Younger students can expect more time at school this year: Education Ministry
Kindergartners and first and second graders are expected to be able to go to classes every day, contingent on the government’s five-tier social distancing restrictions staying at or below Level 2, according to a detailed guideline on school operation for 2021 revealed by the Education Ministry and the National Council of Governors of Education.
The Education Ministry said it doesn’t plan on postponing major academic schedules this year, including the start of the new school year, vacations and the annual standardized college entrance exam.
Education Minister Yoo Eun-hae said in a press briefing Thursday, “We had to break away from the academic calendar following the unpredicted Covid-19 situation last year, but in 2021, we planned a predictable academic calendar, a flexible curriculum and a stable educational safety net."
Under the lowest Level 1 and Level 1.5 social distancing measures, schools can operate at two-thirds capacity.
Level 2, the third-highest tier, caps attendance at one-third capacity for elementary and middle schools, though this can be relaxed to two-thirds depending on the school's situation. At high schools, the cap is set at two-thirds capacity.
Under Level 2.5 measures, currently implemented in the greater Seoul area, schools have to maintain one-third capacity, while the highest Level 3 bans in-person classes, and all students have to switch to remote lessons.
The ministry’s new plan allows kindergartners and first and second graders to be exempt from these social distancing guidelines for Level 2 and below.
The ministry said the decision took into consideration scientific data and studies that showed there was a low rate of coronavirus transmissions in children under 10 years old and that younger students are better off with in-person learning, along with the growing demand for child care for working parents.
College-bound high school seniors, like last year, will be able to attend physical classes every day.
The new school year will start on March 2 as planned, said Minister Yoo.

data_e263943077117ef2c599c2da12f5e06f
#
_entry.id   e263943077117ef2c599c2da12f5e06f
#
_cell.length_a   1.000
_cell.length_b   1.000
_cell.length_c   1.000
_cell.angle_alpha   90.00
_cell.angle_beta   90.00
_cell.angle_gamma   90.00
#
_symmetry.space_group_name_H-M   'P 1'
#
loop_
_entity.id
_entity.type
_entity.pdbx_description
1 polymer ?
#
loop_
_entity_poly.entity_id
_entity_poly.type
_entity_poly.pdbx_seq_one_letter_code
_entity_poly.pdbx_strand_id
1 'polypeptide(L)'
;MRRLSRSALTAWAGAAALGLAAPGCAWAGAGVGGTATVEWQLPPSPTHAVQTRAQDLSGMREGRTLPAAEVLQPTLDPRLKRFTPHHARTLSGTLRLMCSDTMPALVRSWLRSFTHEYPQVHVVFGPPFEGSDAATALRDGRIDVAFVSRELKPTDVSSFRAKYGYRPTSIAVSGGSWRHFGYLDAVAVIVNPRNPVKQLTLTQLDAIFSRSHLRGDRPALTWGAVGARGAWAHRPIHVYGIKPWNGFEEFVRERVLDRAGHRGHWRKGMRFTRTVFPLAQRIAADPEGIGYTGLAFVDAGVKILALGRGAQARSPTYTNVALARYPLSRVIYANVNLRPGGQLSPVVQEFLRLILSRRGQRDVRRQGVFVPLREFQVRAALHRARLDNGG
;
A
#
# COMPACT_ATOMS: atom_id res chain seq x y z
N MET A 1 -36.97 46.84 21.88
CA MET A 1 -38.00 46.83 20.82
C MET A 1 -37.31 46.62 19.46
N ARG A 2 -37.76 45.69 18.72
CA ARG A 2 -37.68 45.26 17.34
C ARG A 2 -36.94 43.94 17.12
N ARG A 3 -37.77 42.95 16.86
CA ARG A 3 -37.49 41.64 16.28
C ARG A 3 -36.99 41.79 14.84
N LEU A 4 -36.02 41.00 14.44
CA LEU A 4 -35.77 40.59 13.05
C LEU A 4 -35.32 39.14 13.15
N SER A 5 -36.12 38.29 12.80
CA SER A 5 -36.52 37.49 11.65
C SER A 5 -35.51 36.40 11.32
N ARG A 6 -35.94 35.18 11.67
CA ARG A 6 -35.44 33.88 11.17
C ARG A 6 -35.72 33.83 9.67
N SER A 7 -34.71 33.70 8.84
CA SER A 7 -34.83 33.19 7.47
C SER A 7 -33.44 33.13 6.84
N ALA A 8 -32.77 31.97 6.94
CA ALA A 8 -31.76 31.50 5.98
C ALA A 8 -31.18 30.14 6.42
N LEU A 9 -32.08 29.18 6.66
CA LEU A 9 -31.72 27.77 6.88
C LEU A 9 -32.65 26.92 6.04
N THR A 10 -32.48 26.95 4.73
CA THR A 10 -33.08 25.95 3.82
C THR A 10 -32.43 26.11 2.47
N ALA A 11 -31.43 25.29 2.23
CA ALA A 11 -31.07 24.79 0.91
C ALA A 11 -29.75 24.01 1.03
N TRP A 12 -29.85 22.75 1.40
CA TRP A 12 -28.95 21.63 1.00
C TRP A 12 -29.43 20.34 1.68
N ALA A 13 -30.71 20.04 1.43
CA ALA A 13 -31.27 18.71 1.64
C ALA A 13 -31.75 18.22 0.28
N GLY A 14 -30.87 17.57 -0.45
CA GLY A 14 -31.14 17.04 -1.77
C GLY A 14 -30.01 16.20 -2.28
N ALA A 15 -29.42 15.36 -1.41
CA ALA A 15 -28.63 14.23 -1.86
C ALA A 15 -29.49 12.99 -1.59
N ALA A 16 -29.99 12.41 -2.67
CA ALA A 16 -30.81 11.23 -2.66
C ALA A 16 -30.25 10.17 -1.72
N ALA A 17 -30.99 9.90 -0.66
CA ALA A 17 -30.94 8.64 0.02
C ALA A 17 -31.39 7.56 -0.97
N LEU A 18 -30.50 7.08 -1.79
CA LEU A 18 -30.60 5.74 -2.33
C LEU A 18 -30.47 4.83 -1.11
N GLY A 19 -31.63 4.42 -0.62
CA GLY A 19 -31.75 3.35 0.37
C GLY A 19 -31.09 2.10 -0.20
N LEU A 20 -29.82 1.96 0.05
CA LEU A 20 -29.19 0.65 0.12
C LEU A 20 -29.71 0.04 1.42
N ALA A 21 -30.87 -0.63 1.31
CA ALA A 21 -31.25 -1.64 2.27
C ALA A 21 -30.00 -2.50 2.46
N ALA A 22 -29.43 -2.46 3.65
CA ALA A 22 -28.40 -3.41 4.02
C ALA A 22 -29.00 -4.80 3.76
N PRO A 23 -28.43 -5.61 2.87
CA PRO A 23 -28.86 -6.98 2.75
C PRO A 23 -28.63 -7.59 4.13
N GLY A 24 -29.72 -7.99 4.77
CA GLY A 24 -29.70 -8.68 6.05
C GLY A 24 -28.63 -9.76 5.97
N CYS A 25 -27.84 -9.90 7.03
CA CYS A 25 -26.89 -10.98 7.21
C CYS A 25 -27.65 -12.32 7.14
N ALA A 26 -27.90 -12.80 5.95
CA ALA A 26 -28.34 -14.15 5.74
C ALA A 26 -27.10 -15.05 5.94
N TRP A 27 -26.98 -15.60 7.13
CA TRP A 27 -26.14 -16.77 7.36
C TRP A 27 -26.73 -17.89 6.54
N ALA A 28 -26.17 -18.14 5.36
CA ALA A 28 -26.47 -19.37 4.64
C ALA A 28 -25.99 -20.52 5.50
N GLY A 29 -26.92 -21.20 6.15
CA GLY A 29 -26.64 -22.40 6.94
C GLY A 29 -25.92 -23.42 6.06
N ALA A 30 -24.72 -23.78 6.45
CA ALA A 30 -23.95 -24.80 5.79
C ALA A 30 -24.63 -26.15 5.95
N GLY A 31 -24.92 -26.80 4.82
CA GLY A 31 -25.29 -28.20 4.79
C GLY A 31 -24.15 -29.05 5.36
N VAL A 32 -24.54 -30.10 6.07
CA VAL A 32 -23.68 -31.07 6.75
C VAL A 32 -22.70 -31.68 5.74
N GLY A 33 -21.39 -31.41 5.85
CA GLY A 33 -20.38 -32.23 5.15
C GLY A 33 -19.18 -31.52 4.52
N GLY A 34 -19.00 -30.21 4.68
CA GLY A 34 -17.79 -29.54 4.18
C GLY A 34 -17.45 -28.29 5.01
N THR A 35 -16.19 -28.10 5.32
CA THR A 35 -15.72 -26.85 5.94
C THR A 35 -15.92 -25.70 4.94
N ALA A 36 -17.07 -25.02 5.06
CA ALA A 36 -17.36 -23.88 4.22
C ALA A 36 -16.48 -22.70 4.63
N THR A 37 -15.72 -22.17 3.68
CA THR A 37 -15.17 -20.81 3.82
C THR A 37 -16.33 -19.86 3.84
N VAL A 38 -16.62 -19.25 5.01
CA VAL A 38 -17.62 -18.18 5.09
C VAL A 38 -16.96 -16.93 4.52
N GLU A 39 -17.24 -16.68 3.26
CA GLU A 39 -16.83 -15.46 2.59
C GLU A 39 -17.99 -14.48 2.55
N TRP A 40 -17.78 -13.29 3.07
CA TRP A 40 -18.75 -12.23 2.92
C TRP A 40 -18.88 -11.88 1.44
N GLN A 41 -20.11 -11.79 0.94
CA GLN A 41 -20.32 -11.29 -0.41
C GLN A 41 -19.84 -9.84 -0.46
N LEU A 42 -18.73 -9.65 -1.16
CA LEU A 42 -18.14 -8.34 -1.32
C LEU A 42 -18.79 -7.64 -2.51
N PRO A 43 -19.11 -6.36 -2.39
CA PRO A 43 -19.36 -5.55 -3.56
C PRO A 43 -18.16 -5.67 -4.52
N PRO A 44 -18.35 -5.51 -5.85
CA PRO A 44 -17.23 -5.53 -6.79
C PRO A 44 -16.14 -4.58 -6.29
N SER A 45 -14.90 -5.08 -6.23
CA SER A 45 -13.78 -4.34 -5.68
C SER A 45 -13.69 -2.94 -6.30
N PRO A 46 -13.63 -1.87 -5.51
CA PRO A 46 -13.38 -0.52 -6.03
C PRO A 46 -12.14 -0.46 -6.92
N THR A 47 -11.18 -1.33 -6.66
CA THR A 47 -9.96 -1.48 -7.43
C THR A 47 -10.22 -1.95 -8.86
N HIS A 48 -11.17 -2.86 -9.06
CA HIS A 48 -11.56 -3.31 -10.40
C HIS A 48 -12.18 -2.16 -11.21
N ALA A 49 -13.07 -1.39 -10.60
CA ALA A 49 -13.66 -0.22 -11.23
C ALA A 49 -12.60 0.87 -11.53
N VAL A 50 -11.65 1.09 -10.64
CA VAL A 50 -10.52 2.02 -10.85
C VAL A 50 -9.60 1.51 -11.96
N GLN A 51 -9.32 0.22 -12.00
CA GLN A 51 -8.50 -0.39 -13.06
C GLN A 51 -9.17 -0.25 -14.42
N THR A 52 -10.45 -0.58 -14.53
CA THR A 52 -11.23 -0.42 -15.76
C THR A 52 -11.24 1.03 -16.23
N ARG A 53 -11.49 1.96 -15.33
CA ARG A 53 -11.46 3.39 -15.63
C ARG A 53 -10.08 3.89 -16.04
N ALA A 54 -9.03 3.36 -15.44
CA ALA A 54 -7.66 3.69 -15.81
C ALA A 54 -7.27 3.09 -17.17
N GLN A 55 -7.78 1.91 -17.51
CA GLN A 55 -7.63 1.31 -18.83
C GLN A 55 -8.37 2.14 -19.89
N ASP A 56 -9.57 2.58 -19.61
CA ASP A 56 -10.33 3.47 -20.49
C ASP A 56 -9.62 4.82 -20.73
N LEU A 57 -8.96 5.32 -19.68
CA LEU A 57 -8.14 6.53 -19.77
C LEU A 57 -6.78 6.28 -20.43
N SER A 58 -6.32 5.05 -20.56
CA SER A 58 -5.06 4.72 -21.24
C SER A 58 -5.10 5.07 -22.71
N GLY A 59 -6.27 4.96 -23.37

Last year, the start of the new school year was pushed back over a month to April and unprecedentedly kicked off through remote lessons. Summer and winter vacations are expected to take place as usual without any postponement or reduction.
Last year, the state-administered College Scholastic Ability Test (CSAT), usually held in November, was postponed to Dec. 3. This year, the CSAT will be held as scheduled on Nov. 18.
Small schools, specialized schools and rural schools will be able to determine student capacity freely when the social distancing scheme is under Level 2.5. Schools are categorized as small if it has less than 300 students, or a student body of 300 to 400 with classes under 25 students. Small kindergartens are defined as having less than 60 students.
Schools are legally required to operate over 190 days and kindergartens over 180 days, and the ministry doesn’t plan to cut any school days this year. In the 2020 school year, the academic calendar was decreased to 171 days because of the pandemic.
The Education Ministry also supplemented its policy on school operation and remote learning to bolster students’ learning while abiding by social distancing guidelines amid Covid-19.
The ministry said it will dispatch 50,000 personnel to support schools in disease control and social distancing efforts, and employ an additional 2,000 temporary teachers to help schools maintain classes of less than 30 students in lower elementary grades. It will also operate more after school classes to help working parents with child care.
Schools now have the infrastructure in place to easily switch back and forth between remote and in-person lessons, unlike the initial confusion last year when educators and students had to learn the ropes of online schooling, although there have been complaints that internet lessons are lacking.
The Education Ministry last October conducted a survey of 772,000 students, parents and teachers on the quality of online lessons, which showed that 81 percent of students and 57.7 percent of parents were satisfied with remote learning. The survey showed interactive videoconference classes increased from 14.8 percent in the first semester to 55.7 percent in the second semester.
Steps will be taken in order to bolster efficacy of online learning, and teachers will be expected to monitor whether students are properly participating in remote lessons real-time, such as requiring log-in times or checking participation individually via text messages. If the completion of the lesson is not confirmed within three days, the student would be considered absent for the class.
Public e-learning lessons provided by the Korea Educational Broadcasting System (EBS) are expected to implement learning management system (LMS) technology to better track student engagement.
With the start of the new semester, interactive video conference learning services will be supported through the public e-learning platform.
The ministry added that it aims to equip all classes with wireless networks over winter vacation.
BY SARAH KIM [firstname.lastname@example.org]